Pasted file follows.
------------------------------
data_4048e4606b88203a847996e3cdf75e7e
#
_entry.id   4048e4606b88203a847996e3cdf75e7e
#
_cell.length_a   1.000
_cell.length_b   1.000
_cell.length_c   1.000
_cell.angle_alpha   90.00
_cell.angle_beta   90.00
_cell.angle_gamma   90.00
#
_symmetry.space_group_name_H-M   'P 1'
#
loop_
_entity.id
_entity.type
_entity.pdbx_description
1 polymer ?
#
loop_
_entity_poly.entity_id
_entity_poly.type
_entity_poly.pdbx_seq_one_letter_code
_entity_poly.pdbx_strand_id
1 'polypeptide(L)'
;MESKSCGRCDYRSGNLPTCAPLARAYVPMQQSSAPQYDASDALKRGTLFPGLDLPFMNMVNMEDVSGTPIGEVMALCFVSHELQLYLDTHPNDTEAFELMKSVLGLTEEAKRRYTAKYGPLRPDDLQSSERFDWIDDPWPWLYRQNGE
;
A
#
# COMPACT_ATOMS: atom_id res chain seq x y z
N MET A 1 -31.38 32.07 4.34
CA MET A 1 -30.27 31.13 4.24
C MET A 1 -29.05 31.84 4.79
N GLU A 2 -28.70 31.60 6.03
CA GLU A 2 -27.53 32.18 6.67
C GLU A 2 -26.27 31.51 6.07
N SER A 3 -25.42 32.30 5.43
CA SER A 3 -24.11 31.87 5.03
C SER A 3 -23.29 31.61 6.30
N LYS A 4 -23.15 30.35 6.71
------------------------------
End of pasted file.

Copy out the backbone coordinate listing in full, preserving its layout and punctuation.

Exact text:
data_4048e4606b88203a847996e3cdf75e7e
#
_entry.id   4048e4606b88203a847996e3cdf75e7e
#
_cell.length_a   1.000
_cell.length_b   1.000
_cell.length_c   1.000
_cell.angle_alpha   90.00
_cell.angle_beta   90.00
_cell.angle_gamma   90.00
#
_symmetry.space_group_name_H-M   'P 1'
#
loop_
_entity.id
_entity.type
_entity.pdbx_description
1 polymer ?
#
loop_
_entity_poly.entity_id
_entity_poly.type
_entity_poly.pdbx_seq_one_letter_code
_entity_poly.pdbx_strand_id
1 'polypeptide(L)'
;MESKSCGRCDYRSGNLPTCAPLARAYVPMQQSSAPQYDASDALKRGTLFPGLDLPFMNMVNMEDVSGTPIGEVMALCFVSHELQLYLDTHPNDTEAFELMKSVLGLTEEAKRRYTAKYGPLRPDDLQSSERFDWIDDPWPWLYRQNGE
;
A
#
# COMPACT_ATOMS: atom_id res chain seq x y z
N MET A 1 -31.38 32.07 4.34
CA MET A 1 -30.27 31.13 4.24
C MET A 1 -29.05 31.84 4.79
N GLU A 2 -28.70 31.60 6.03
CA GLU A 2 -27.53 32.18 6.67
C GLU A 2 -26.27 31.51 6.07
N SER A 3 -25.42 32.30 5.43
CA SER A 3 -24.11 31.87 5.03
C SER A 3 -23.29 31.61 6.30
N LYS A 4 -23.15 30.35 6.71